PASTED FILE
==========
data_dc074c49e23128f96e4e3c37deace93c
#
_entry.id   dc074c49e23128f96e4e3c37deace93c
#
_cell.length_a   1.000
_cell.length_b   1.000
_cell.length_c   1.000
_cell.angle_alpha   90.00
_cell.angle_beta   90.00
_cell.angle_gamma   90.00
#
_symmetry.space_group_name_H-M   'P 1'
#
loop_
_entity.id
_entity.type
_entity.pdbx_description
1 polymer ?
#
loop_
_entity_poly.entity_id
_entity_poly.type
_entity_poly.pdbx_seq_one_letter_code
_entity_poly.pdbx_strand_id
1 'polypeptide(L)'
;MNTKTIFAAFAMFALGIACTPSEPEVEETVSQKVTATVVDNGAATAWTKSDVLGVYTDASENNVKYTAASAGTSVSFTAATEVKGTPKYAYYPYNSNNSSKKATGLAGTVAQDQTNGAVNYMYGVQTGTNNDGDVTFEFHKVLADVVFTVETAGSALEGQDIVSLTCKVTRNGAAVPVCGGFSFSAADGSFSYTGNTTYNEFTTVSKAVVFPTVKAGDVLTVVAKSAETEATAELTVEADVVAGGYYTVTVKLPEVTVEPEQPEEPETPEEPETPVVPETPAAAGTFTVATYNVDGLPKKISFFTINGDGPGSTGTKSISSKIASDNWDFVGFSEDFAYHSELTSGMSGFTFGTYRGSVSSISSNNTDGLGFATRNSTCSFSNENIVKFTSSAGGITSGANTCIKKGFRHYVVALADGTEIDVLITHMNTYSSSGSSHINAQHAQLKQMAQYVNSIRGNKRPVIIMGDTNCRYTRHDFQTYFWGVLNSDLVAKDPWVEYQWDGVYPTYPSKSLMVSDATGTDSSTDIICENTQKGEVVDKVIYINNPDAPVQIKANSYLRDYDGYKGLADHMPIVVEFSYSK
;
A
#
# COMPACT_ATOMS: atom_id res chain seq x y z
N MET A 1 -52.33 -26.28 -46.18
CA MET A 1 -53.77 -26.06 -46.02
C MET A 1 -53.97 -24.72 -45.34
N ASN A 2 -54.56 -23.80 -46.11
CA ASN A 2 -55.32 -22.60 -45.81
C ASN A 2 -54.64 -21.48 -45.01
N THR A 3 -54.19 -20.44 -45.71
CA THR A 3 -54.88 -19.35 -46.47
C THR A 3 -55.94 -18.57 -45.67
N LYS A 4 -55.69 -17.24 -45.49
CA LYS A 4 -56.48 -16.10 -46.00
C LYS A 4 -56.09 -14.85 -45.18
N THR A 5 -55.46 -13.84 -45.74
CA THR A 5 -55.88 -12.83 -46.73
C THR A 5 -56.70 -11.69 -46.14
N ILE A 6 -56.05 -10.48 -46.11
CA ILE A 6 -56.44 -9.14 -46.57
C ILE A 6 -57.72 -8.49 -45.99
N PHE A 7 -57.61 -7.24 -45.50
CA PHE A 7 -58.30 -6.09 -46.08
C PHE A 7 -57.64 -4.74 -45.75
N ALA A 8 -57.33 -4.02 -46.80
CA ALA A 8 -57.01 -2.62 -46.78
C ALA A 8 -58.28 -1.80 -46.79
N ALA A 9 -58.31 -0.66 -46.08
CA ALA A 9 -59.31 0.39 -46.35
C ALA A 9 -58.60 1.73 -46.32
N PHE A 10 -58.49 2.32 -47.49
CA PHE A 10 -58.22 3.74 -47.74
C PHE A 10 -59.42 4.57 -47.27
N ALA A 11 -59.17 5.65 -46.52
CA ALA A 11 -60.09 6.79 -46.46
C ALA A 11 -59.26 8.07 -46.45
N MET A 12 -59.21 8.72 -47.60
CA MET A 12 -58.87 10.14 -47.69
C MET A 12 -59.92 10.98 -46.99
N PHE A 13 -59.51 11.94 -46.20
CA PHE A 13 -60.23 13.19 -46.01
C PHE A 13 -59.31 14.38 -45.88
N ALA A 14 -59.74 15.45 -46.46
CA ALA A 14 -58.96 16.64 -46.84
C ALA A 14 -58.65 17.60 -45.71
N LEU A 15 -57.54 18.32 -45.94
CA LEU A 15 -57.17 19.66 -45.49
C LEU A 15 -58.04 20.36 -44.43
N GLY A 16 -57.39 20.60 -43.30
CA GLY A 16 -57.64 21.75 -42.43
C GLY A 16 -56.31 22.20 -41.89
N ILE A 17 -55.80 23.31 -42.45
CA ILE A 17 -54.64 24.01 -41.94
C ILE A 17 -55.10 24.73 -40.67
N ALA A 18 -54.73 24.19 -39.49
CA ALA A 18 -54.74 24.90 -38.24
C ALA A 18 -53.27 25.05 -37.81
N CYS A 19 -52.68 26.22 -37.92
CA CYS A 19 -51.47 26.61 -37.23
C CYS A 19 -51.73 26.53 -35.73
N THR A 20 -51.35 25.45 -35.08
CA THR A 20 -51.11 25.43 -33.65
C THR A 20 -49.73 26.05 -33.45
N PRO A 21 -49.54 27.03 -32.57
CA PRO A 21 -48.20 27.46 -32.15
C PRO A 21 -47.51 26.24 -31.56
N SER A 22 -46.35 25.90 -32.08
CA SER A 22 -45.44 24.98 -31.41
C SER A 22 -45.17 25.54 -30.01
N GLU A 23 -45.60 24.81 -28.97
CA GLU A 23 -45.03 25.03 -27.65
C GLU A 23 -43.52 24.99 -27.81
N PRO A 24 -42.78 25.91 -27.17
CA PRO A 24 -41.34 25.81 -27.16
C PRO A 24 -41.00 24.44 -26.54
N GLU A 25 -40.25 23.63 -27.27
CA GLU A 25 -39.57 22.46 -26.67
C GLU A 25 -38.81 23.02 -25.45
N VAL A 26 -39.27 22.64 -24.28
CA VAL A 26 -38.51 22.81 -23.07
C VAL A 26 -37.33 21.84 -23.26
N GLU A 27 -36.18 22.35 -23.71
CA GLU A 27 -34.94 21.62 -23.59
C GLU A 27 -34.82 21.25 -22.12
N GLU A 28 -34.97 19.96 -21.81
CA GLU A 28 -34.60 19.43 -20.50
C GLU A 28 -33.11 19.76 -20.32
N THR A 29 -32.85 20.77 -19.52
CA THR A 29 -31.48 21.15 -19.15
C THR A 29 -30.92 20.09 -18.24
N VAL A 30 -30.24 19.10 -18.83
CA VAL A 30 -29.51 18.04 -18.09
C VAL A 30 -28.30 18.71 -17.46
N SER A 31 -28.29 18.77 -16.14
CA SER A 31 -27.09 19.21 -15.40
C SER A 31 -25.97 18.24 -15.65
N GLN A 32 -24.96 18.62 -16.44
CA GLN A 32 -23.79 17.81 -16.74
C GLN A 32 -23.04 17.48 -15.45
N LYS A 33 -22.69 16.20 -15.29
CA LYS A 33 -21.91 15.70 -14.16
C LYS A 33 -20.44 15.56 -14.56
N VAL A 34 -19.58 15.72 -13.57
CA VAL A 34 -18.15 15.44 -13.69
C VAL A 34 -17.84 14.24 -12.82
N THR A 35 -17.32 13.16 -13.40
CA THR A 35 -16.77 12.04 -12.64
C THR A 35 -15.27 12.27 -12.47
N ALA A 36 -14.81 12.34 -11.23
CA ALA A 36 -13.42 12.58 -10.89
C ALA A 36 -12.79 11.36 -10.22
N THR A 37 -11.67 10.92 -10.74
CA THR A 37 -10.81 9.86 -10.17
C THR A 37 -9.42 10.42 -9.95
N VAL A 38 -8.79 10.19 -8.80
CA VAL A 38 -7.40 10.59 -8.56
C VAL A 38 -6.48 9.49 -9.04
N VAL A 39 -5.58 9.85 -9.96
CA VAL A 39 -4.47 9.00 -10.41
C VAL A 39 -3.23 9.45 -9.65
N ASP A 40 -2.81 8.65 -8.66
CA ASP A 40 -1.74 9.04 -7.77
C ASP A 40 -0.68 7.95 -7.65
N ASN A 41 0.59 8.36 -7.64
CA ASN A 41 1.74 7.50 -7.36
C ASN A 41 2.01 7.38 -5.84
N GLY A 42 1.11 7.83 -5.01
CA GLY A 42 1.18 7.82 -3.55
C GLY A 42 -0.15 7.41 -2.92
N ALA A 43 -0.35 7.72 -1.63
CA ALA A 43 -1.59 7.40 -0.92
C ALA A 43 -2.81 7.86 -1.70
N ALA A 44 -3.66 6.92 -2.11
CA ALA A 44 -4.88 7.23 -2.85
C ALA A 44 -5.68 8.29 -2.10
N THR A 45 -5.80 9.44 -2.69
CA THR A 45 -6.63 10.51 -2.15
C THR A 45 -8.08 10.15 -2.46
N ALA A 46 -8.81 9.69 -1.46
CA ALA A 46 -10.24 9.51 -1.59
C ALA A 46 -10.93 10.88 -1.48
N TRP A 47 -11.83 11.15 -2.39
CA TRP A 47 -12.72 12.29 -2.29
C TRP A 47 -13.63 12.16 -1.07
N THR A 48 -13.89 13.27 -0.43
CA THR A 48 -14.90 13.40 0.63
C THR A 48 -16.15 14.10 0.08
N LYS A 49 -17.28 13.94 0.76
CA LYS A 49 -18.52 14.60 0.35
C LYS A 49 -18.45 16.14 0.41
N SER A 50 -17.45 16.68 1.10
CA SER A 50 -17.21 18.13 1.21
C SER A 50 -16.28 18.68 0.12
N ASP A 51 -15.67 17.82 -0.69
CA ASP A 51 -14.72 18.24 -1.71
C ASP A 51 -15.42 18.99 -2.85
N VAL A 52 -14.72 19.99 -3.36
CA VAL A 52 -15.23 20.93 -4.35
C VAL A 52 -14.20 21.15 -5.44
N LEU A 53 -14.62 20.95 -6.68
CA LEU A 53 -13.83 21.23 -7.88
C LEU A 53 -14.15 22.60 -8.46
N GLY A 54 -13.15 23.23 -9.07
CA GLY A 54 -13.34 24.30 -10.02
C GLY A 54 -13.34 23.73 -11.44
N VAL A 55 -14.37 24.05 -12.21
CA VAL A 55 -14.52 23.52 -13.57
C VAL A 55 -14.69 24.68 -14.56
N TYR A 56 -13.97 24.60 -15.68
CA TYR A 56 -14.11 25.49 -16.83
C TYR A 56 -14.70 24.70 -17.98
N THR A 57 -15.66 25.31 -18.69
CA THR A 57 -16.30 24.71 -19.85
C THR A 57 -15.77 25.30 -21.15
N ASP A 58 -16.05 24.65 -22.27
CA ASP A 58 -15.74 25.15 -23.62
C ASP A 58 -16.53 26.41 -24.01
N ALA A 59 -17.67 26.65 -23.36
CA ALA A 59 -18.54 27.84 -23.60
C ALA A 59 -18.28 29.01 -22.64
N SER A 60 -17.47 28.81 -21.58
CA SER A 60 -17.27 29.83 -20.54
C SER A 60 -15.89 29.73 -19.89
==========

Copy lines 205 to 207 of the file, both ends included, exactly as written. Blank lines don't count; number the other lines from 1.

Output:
N ALA A 59 -17.67 26.65 -23.36
CA ALA A 59 -18.54 27.84 -23.60
C ALA A 59 -18.28 29.01 -22.64